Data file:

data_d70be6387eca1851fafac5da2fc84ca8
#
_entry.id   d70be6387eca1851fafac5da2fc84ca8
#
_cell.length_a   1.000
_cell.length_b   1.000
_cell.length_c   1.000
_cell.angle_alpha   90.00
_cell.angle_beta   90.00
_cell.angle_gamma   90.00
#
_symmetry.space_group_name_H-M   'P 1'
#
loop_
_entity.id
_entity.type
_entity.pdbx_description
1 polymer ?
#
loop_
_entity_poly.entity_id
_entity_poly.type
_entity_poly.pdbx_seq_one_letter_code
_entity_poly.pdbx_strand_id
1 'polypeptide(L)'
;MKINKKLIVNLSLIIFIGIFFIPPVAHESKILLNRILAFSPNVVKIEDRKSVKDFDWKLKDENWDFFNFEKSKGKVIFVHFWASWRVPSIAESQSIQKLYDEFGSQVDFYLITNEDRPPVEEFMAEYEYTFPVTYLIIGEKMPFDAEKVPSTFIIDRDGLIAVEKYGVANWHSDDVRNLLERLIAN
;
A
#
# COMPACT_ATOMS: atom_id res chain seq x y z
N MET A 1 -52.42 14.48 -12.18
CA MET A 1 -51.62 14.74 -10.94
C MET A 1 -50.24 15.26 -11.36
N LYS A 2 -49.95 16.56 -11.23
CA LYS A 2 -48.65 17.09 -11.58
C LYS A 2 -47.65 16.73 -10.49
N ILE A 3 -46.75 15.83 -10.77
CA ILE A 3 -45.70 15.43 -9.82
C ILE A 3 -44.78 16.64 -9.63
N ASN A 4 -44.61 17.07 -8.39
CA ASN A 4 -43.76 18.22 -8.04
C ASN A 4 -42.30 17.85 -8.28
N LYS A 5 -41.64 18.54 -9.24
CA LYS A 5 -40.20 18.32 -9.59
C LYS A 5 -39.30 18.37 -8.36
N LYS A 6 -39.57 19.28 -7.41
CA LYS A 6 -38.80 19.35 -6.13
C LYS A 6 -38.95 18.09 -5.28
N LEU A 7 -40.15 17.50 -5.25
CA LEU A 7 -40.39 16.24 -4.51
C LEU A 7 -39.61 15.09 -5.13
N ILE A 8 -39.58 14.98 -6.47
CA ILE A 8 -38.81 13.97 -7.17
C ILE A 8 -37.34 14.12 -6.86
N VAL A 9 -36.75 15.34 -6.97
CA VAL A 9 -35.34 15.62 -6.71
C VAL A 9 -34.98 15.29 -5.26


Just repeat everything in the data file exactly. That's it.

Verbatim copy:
data_d70be6387eca1851fafac5da2fc84ca8
#
_entry.id   d70be6387eca1851fafac5da2fc84ca8
#
_cell.length_a   1.000
_cell.length_b   1.000
_cell.length_c   1.000
_cell.angle_alpha   90.00
_cell.angle_beta   90.00
_cell.angle_gamma   90.00
#
_symmetry.space_group_name_H-M   'P 1'
#
loop_
_entity.id
_entity.type
_entity.pdbx_description
1 polymer ?
#
loop_
_entity_poly.entity_id
_entity_poly.type
_entity_poly.pdbx_seq_one_letter_code
_entity_poly.pdbx_strand_id
1 'polypeptide(L)'
;MKINKKLIVNLSLIIFIGIFFIPPVAHESKILLNRILAFSPNVVKIEDRKSVKDFDWKLKDENWDFFNFEKSKGKVIFVHFWASWRVPSIAESQSIQKLYDEFGSQVDFYLITNEDRPPVEEFMAEYEYTFPVTYLIIGEKMPFDAEKVPSTFIIDRDGLIAVEKYGVANWHSDDVRNLLERLIAN
;
A
#
# COMPACT_ATOMS: atom_id res chain seq x y z
N MET A 1 -52.42 14.48 -12.18
CA MET A 1 -51.62 14.74 -10.94
C MET A 1 -50.24 15.26 -11.36
N LYS A 2 -49.95 16.56 -11.23
CA LYS A 2 -48.65 17.09 -11.58
C LYS A 2 -47.65 16.73 -10.49
N ILE A 3 -46.75 15.83 -10.77
CA ILE A 3 -45.70 15.43 -9.82
C ILE A 3 -44.78 16.64 -9.63
N ASN A 4 -44.61 17.07 -8.39
CA ASN A 4 -43.76 18.22 -8.04
C ASN A 4 -42.30 17.85 -8.28
N LYS A 5 -41.64 18.54 -9.24
CA LYS A 5 -40.20 18.32 -9.59
C LYS A 5 -39.30 18.37 -8.36
N LYS A 6 -39.57 19.28 -7.41
CA LYS A 6 -38.80 19.35 -6.13
C LYS A 6 -38.95 18.09 -5.28
N LEU A 7 -40.15 17.50 -5.25
CA LEU A 7 -40.39 16.24 -4.51
C LEU A 7 -39.61 15.09 -5.13
N ILE A 8 -39.58 14.98 -6.47
CA ILE A 8 -38.81 13.97 -7.17
C ILE A 8 -37.34 14.12 -6.86
N VAL A 9 -36.75 15.34 -6.97
CA VAL A 9 -35.34 15.62 -6.71
C VAL A 9 -34.98 15.29 -5.26